10. Jul 9, 2008

### MeJennifer

Last edited by a moderator: May 3, 2017
11. Jul 9, 2008

### nrqed

Why? Why can't a supermassive star have the time to go supernova and produces a black hole in a closed universe??

12. Jul 9, 2008

### JesseM

The full article isn't available unless you're a subscriber, but the abstract doesn't appear to say that event horizons can't form in closed universes, in fact it says that by defining a black hole in terms of trapped surfaces one can talk about black holes in closed universes:
It does say that other results such as the black hole area theorem (that black holes never decrease their cross-sectional area, ignoring Hawking radiation) cannot be extended to closed universes, though.

Also, googling "trapped surface" and "black hole" and "closed universe" I came across this google book search result which says:

Last edited by a moderator: May 3, 2017
13. Jul 9, 2008

### Antenna Guy

I'd have preferred an argument based upon the second law of thermodynamics.

Does a black hole do work while concentrating energy within an arbitrary closed system?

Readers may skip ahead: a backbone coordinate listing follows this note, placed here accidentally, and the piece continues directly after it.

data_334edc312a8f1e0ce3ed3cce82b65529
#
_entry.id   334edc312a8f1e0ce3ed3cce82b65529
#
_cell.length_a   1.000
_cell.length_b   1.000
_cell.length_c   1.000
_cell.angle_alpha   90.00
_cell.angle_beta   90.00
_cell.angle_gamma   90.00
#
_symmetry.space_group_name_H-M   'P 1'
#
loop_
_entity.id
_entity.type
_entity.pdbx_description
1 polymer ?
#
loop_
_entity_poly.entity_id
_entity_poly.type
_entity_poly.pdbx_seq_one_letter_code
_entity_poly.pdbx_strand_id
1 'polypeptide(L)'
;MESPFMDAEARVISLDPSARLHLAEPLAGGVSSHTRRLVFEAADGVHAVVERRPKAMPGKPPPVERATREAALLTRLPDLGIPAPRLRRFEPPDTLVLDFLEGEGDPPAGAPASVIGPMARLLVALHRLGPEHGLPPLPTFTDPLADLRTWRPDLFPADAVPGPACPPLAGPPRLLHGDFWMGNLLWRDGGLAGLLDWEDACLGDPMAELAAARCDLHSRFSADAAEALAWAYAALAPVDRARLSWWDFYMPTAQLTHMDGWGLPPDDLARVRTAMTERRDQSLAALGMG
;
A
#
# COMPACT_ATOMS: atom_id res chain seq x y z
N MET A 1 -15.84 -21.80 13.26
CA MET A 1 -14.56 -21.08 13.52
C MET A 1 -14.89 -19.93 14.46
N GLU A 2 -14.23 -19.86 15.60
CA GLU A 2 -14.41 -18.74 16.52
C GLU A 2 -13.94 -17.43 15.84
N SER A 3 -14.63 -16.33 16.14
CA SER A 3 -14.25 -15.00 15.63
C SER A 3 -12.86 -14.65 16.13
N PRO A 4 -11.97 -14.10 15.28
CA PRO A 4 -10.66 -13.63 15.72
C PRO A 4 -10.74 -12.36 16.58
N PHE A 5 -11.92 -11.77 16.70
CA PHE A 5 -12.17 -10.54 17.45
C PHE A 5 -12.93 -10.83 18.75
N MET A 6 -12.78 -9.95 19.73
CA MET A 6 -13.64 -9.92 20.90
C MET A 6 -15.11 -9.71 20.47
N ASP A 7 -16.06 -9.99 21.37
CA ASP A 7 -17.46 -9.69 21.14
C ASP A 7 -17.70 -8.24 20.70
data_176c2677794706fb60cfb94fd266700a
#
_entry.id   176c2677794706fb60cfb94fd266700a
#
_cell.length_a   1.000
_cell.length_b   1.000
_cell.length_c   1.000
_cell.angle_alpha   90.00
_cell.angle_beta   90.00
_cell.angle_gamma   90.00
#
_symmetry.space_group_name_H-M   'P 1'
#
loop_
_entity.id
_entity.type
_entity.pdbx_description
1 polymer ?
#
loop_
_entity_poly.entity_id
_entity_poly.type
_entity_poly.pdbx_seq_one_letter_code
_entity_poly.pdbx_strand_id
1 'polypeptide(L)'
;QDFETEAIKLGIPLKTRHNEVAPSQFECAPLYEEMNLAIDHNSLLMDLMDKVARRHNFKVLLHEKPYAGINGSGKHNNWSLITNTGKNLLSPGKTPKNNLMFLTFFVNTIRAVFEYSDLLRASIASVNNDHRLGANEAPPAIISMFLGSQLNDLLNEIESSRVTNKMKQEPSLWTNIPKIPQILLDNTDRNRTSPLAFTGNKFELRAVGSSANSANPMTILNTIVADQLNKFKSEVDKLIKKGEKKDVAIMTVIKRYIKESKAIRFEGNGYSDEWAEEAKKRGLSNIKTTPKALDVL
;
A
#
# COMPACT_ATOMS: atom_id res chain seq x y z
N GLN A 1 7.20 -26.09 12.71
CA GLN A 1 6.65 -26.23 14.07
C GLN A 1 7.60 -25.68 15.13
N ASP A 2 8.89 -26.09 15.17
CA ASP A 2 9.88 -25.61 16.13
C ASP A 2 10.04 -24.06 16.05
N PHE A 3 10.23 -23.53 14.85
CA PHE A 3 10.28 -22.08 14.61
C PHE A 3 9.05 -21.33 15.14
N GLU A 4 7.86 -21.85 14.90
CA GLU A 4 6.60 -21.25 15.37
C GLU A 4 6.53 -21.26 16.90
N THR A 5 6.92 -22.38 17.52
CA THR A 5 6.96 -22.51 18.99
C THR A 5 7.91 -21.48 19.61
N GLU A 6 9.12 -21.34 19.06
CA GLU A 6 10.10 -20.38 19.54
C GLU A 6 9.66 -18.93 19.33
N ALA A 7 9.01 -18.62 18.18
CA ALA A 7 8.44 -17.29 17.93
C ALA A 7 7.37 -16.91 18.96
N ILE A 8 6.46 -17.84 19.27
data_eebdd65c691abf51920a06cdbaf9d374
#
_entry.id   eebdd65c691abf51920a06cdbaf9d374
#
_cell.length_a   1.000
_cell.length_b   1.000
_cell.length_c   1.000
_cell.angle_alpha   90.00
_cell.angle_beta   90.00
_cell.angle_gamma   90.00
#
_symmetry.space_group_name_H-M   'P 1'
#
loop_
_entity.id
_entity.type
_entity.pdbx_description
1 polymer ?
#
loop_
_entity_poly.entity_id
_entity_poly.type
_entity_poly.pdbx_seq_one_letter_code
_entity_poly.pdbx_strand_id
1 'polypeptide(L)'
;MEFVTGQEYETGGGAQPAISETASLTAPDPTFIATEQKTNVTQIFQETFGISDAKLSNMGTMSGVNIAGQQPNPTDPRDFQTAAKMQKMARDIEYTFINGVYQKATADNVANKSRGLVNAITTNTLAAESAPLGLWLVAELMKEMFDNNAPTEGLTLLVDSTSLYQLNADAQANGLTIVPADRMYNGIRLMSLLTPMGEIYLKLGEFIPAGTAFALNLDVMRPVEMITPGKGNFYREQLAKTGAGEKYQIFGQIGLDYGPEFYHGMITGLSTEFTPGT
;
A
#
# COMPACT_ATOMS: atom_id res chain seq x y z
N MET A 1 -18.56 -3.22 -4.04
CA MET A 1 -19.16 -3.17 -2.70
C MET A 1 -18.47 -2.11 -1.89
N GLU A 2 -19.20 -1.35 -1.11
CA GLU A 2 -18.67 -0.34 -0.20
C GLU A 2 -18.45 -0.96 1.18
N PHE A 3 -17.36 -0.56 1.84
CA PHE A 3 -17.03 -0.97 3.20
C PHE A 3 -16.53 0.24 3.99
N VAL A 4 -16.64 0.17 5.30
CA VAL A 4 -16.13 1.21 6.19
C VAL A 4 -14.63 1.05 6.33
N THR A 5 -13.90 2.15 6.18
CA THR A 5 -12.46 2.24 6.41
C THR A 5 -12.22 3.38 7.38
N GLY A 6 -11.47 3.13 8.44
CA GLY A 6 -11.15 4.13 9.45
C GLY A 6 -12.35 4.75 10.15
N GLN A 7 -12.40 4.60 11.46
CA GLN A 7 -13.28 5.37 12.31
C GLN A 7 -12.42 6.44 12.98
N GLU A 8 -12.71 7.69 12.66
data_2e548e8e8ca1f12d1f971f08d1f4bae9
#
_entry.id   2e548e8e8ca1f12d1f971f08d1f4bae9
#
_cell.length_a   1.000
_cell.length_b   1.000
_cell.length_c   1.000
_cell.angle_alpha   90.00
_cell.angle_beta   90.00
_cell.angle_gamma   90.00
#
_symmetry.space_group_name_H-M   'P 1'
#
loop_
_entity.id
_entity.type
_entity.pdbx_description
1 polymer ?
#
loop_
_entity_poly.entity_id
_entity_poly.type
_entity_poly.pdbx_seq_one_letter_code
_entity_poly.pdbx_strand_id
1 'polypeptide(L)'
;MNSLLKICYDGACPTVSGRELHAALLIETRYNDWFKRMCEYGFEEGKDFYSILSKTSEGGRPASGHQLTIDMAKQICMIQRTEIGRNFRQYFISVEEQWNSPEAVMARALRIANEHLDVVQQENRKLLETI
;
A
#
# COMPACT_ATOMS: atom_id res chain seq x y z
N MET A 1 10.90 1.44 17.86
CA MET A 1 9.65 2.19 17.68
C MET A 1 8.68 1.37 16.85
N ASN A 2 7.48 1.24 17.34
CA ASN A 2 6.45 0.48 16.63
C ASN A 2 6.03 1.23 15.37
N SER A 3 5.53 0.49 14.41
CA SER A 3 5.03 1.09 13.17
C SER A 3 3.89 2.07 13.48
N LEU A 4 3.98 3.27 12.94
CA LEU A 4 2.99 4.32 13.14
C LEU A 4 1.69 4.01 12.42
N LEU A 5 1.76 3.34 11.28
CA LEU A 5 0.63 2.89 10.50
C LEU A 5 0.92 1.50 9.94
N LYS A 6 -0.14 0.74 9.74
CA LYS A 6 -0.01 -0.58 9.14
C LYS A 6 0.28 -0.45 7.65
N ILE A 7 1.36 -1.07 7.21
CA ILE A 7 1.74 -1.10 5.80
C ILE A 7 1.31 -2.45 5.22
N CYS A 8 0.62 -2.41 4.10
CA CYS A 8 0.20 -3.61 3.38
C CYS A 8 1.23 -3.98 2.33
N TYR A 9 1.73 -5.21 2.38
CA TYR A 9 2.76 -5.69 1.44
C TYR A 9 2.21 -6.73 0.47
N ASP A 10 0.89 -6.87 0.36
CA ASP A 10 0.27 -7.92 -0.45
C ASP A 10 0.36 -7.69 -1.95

Regards,

Bill

14. Jul 9, 2008

### MeJennifer

I do not think it is worth arguing about it, if you think that closed spacetimes can contain black holes then so be it.

Last edited: Jul 9, 2008
15. Jul 9, 2008

### MeJennifer

Yes that works as well.

16. Jul 9, 2008

### JesseM

I doubt either one of us is qualified to make independent judgments on this issue, so the question here is what professional physicists think about it. The quotes I posted seem to say that black holes can indeed form in closed universes--do you disagree with my understanding of what the quotes are saying, or are you trying to say that you think these physicists are wrong? Presumably their statements are based on study of mathematical models in GR, not qualitative arguments.

17. Jul 9, 2008

### JesseM

The behavior of a black hole is thought to increase entropy in accord with the 2nd law of thermodynamics, if that's what you're talking about--see black hole thermodynamics.

18. Jul 9, 2008

### Antenna Guy

Am I not reading correctly, or does the "second law of black hole mechanics" imply that an arbitrary closed surface (that does not grow with time) cannot be constructed about a black hole that gains energy?

Clearly, "a closed universe" is not equivalent to a black hole's event horizon.

Regards,

Bill

19. Jul 9, 2008

### JesseM

Why do you think it says that? The second law concerns the area of the event horizon, it doesn't say anything about a larger surface around the black hole.
Who said they were equivalent? What would it even mean for them to be equivalent? I don't follow you at all.

20. Jul 9, 2008

### Antenna Guy

What does it say about the area of the event horizon?

No offense, but I didn't claim that the wiki page supported my argument.

Regards,

Bill